I do think people who want to have a loud or edgy scene have a right to get their kink on in the way that makes them happy. They even have a right to do those things at parties. Honestly, where else can you have a scene that involves a lot of screaming without having a thoroughly awkward conversation with the police? 

Even if I’m offended by certain kinds of play, I still think it’s better to get them out in the open. I may not enjoy watching  a particular scene, but someone who’s struggling to accept their desires might really be helped by seeing that other people enjoy the same kink. Just, you know, try not to be an asshole about it.

6 thoughts on “Do we have the right to be offensive?

  1. Don’t we sort of have the responsibility to not be offensive? Shouldn’t we do our best to make our communities welcoming to everyone, especially if we want people to treat our relationships and our sexual expression with respect, don’t we need to show some baseline respect to others first?

    That’s my thought, on it. If you’re going to identify yourself as part of a group, then you had better do your best to present that group in the best possible light. Otherwise, not only are you being a huge dick and hurting people, you’re also making everyone else in the group to which you claim membership look like big mean dicks.

    • Perhaps there’s a difference between “offensive” and “disturbing.” The Shirley Q. Liquor act is offensive. It has a right to exist–offensive things do–but members of a community that wishes to create a haven for marginalized persons have a responsibility to eschew and speak out against things which reduce the security of that community. An act that mocks, generalizes, and makes light of the plight of a group of people in general, without that group’s consent, is offensive. One can argue that paying to see a performance is consenting to be exposed to its content, and that’s true. Racism (or nationalism or homophobia or domism or any other marginalizing generalization you can think of) is a part of the world in which we live and no amount of railing against it seems capable of eradicating it. But as members of a group that is marginalized and misunderstood we have a responsibility to provide an environment in which further prejudice is minimized. The act in question here is offensive in a similar vein to a Dom announcing to a room that women are naturally submissive and males naturally dominant: doing so with the express invitation of a venue tells anyone who does not fit that paradigm “you’re not welcome here.”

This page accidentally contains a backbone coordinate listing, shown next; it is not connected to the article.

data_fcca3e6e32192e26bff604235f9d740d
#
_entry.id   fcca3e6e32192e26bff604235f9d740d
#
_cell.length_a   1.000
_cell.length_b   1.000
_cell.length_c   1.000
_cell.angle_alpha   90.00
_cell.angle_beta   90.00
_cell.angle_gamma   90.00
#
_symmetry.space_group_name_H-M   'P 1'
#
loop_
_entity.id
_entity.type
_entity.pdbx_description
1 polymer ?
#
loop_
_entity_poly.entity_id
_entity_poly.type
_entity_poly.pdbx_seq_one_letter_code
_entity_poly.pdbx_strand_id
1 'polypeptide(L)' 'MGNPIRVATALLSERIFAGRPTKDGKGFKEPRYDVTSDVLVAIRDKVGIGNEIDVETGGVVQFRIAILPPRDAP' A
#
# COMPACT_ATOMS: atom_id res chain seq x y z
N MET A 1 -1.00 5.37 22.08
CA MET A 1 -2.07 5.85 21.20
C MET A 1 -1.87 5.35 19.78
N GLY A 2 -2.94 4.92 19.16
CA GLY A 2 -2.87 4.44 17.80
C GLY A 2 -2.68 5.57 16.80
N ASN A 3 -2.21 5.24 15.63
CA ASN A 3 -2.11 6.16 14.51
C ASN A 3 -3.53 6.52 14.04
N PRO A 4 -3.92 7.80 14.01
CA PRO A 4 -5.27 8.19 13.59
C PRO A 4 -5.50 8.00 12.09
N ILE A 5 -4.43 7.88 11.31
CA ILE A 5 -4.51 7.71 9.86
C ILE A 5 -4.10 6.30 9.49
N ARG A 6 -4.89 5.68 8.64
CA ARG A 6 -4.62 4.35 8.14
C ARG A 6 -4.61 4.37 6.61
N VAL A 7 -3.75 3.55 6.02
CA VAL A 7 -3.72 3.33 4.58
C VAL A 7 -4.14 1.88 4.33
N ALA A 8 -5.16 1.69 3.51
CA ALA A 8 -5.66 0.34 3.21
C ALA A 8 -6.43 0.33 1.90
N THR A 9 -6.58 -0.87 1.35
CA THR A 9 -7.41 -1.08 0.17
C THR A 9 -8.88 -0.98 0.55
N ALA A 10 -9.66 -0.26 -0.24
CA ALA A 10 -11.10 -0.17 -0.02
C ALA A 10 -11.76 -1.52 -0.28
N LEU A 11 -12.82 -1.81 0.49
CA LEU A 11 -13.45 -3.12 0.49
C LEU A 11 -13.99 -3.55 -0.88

So I should probably address why a scene is different. A scene, even a race play scene exploring and exploiting the same stereotypes as the act in question, is disturbing but not truly offensive unless persons who did not consent and were not included in negotiation are made part of the scene. What we do at clubs is disturbing, by which I mean all of it disturbs someone. I know a burn victim who leaves the room every time a fire scene starts. I can’t stand to be near knife play. But fire play does not in itself mock, belittle, or harm burn victims. Knife play, no matter how panic inducing I find it, has nothing to do with my trauma. BDSM is about the two or more people involved in a scene exploring whatever kinks they’ve agreed to explore that night. It can be disturbing, absolutely. To be offensive, though, it would need to be directed at someone else without his consent.